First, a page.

• This may be the most correct answer but is also completely academic for all but those with no life, who like reinventing a wheel that turns very nicely on its own. If we are really worried about the added memory used storing an additional long property with our DateTime struct, we have bigger problems, than simply ignoring it. – iGanja Feb 28 '15 at 0:51
14

You can't. A DateTime in .NET always have a time, defaulting to 00:00:00:000. The Date property of a DateTime is also a DateTime (!), thus having a time defaulting to 00:00:00:000 as well.

This is a shortage in the .NET Framework, and it could be argued that DateTime in .NET violates the Single Responsibility Principle.

  • This is the correct answer for this question. DateTime objects will always have Time. – Drkawashima Apr 25 '13 at 10:49
  • 1
    Out of interest, why would you consider this a violation of SRP? If you consider the responsibility is representing a point in time and the class exposes the underlying Ticks property, the Year/Hour/Millisecond properties are purely there to deal with (mainstream) convention. – Rob Church May 2 '13 at 13:56
  • Because date and time are two different concepts, unfortunately in the .NET Framework bundled into the same structure. Thus, the structure has more than one responsibility (handling both date AND time), and therefore violates SRP. DateTime in .NET does not just represent a point in time, but many other things as well. Hence, considering it's responsibility to only representing a point in time would be odd. – Tomas Vinter Aug 26 '13 at 14:27
  • 2
    a point in time, is represented by both date and time. If you tell someone to meet you at 1:00 PM, you are making a huge assumption the person knows what day. Even if today is the day, precision dictates that be explicitly stated. Ergo a single value representing a point in time with any precision MUST include both the date and the time using a reference starting point. Therefore date, from a starting reference, and time, from a starting reference, are clearly the SAME concept; time adding additional precision. – iGanja Feb 28 '15 at 0:45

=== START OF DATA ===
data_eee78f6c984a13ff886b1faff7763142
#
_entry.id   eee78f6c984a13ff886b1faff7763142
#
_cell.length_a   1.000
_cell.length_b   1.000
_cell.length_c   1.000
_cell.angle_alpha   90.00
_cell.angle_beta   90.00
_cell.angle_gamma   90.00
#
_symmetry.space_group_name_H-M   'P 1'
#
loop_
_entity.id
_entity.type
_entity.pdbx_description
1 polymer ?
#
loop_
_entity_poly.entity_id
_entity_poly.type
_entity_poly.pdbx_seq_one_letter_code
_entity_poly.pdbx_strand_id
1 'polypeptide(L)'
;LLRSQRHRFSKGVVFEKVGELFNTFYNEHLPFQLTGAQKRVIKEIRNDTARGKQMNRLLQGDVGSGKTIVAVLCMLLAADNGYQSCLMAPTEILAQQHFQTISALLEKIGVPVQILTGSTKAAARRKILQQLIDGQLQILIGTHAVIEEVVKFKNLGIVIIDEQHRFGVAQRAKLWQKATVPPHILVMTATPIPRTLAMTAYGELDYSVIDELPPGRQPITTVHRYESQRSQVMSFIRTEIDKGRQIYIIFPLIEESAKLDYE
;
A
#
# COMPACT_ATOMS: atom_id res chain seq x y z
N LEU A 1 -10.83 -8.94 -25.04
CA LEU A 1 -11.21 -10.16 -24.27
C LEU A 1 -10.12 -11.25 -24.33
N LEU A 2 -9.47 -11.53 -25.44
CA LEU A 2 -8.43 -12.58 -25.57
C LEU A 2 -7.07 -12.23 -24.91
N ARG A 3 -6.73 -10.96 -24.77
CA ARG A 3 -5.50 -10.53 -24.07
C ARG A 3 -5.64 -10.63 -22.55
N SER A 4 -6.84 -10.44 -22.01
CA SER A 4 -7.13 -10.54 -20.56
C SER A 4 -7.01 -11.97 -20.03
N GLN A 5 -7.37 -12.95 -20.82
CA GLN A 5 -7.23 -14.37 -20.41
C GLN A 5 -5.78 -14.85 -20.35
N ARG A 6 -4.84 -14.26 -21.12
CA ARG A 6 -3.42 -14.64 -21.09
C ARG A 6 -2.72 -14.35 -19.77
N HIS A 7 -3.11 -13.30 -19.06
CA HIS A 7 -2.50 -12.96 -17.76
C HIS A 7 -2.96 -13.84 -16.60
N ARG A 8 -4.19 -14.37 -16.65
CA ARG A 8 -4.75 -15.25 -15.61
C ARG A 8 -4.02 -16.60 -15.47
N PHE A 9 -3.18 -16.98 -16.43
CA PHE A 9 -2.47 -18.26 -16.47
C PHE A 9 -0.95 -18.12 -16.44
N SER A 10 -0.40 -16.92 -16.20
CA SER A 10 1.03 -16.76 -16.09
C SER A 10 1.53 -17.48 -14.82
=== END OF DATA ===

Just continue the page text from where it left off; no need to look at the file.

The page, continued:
• 1
    Time alone is useful when you are talking about multiple instances: eg every day at midnight UTC; on the first of every month at noon local time; etc. Arguably, TimeSpan can be used to represent that via convention, but it may be cleaner to have a Time object that represents a point within a 24 hour period and a time zone. Ultimately, there are 3 ideas that DateTime encapsulates: Date, Time, & TimeZone. – David Beckman Oct 5 '16 at 21:21
11

DateTime.Date

  • 9
    you should Explain more. this isn't an answer it is a link – Malachi Oct 26 '12 at 20:51
  • 2
    var newDate = DateTime.Now; //newDate.Date property is date portion of DateTime. What's unclear? If unclear - follow link. – VikciaR Jul 30 '14 at 7:40
10

Here is another method using String.Format

    DateTime todaysDate = DateTime.UtcNow;

    string dateString = String.Format("{0:dd/MM/yyyy}", todaysDate);

    Console.WriteLine("Date with Time: "+ todaysDate.ToString());

    Console.WriteLine("Date Only : " + dateString);

Output:

Date with Time: 9/4/2016 11:42:16 AM

Date Only : 04/09/2016

This also works if the Date Time is stored in database.

For More Date and Time formatting check these links:

Reference 1

Reference 2

Hope helps.

  • The OP explicitly states "I can not use any string conversion methods as I need the date in object form." – ChrisF Sep 7 '16 at 14:23
7

This way of get only date without time

DateTime date = DateTime.Now;
string Strdateonly = date.ToString("d");

Output = 5/16/2015

  • 1
    Please consider, that a late answer is worth adding (and from other users perspective upvote), only if it is distinctly different from other answers. What is not a case here. – m.cekiera May 16 '15 at 13:37
5

I wrote a DateOnly structure. This uses a DateTime under the skin but no time parts are exposed publically:

using System;

public struct DateOnly : IComparable, IFormattable, IComparable<DateOnly>, IEquatable<DateOnly>
{

    private DateTime _dateValue;

    public int CompareTo(object obj)
    {
        if (obj == null)
        {
            return 1;
        }

        DateOnly otherDateOnly = (DateOnly)obj;
        if (otherDateOnly != null)
        {
            return ToDateTime().CompareTo(otherDateOnly.ToDateTime());
        }
        else
        {
            throw new ArgumentException("Object is not a DateOnly");
        }
    }

    int IComparable<DateOnly>.CompareTo(DateOnly other)
    {
        return this.CompareToOfT(other);
    }
    public int CompareToOfT(DateOnly other)
    {
        // If other is not a valid object reference, this instance is greater.
        if (other == new DateOnly())
        {
            return 1;
        }
        return this.ToDateTime().CompareTo(other.ToDateTime());
    }

    bool IEquatable<DateOnly>.Equals(DateOnly other)
    {